And just like that, Governor Gavin Newsom signed Senate Bill 1162 (“SB 1162”) into law on September 27, 2022. Under this groundbreaking shift, which goes into effect on January 1, 2023, California employers with 15 or more employees will be required to include pay ranges in job postings, and those with 100 or more employees or contractors will have to report median and mean hourly pay rates by job category and each combination of race, ethnicity and sex.

Proponents of the bill have long felt that SB 1162 will help equalize the playing field for employees. Opponents worry that enactment of the bill, by grouping together workers in very broad categories can lead to chaos, confusion, complication and – of course – additional civil litigation and administrative claims over wage disparity which will be brought to light with the required reporting (including the requirement to submit pay data by race, sex and ethnicity).

What Are Employer Obligations Under SB 1162?

  • Pay Data Reporting

SB 1162 makes the following significant changes to pay data reporting requirements under Government Code Section 12999. Employers with 100 or more employees must report the median and mean hourly rate by each combination of race, ethnicity and race, within a very broad range of job categories listed in Government Code Section 12999 including executive or senior level officials and managers, professionals, technicians, sales workers, and so on. These reports are now due annually on the second Wednesday of May, with the first report of its kind now becoming due on May 10, 2023 (requiring calendar year 2022 pay data). Indeed, a private employer that has 100 or more employees hired through labor contractors within the prior calendar year must submit a separate pay data report to the department covering the employees hired through labor contractors in the prior calendar year. Employers who fail to file reports may be subject to penalties up to $100 per employee and higher for repeat offenders.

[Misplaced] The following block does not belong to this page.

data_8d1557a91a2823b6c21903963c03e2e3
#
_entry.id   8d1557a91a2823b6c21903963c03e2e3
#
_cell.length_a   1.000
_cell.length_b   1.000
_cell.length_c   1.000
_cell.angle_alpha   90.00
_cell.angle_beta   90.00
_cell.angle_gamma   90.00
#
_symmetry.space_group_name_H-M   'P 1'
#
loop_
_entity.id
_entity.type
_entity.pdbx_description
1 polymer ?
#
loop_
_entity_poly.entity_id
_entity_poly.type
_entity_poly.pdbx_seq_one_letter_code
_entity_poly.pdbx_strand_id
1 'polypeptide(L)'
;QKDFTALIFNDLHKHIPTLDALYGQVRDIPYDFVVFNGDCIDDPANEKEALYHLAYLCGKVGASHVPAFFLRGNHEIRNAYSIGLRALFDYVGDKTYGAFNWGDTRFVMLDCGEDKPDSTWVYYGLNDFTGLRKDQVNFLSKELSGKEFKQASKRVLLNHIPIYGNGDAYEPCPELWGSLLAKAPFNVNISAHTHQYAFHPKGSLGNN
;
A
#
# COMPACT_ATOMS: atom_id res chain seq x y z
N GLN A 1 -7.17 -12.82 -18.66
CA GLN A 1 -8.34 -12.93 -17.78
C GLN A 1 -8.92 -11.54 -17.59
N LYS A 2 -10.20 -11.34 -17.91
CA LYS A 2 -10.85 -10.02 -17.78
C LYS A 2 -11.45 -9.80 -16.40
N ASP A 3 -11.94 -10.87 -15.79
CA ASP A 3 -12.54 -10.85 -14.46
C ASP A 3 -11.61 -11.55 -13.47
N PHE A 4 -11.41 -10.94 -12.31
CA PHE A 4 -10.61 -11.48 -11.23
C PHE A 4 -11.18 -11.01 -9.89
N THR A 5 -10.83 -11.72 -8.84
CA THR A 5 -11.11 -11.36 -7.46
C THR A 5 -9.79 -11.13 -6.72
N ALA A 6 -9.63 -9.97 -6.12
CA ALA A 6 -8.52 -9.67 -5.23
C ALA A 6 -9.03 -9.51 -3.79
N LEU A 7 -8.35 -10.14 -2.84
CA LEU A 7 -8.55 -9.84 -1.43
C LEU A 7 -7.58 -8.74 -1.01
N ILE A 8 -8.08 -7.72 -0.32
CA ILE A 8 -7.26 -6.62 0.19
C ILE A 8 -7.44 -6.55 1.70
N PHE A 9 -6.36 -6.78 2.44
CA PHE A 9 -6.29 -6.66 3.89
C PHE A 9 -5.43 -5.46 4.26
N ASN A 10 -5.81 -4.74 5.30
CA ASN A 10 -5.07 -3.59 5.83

• Pay Scale Disclosures

Current law in California requires employers to provide candidates for employment the pay scale for the position the candidate is seeking –but only upon request. As of January 1, 2023, employers with 15 or more employees must include a pay scale in all job postings. Employers with 15 of more workers are obligated to provide pay scale information to third parties who post jobs on the employer’s behalf. Penalties are applicable for employer violations. Additionally, all employers, regardless of size, must provide a pay scale for a current employee’s position at the employee’s request.

Recommended Practices for Employers

First, set a stern reminder that SB 1162’s pay scale disclosure and pay data reporting requirements are effective January 1, 2023, so planning ahead to be prepared for this onerous deadline is key. The updated pay data pay reports, including mean and median hourly rates, are due starting May 10, 2023. We recommend preparing for these new requirements as soon as practicable given the work it will take to be compliant.

Next, it is now more crucial than ever that all employers, regardless of size, stay up to date with pay transparency laws and its derivative requirements. Employers should consider proactive risk mitigation assessments, such as policy and pay audits, review of hiring practices, promotion reviews, and updating employee handbooks yearly to address all changes to the law and the employer’s policies. To the extent that requests or other complaints related to these issues arise, administrative or otherwise, it is important to exercise care in preparing a thoughtful response (and consider seeking counsel to make sure you are on the right track with your decisions and documentation). Last but not least, it is always recommended to conduct training sessions with your employees, especially Human Resources staff, on SB 1162. If you have questions on SB 1162, we recommend seeking counsel.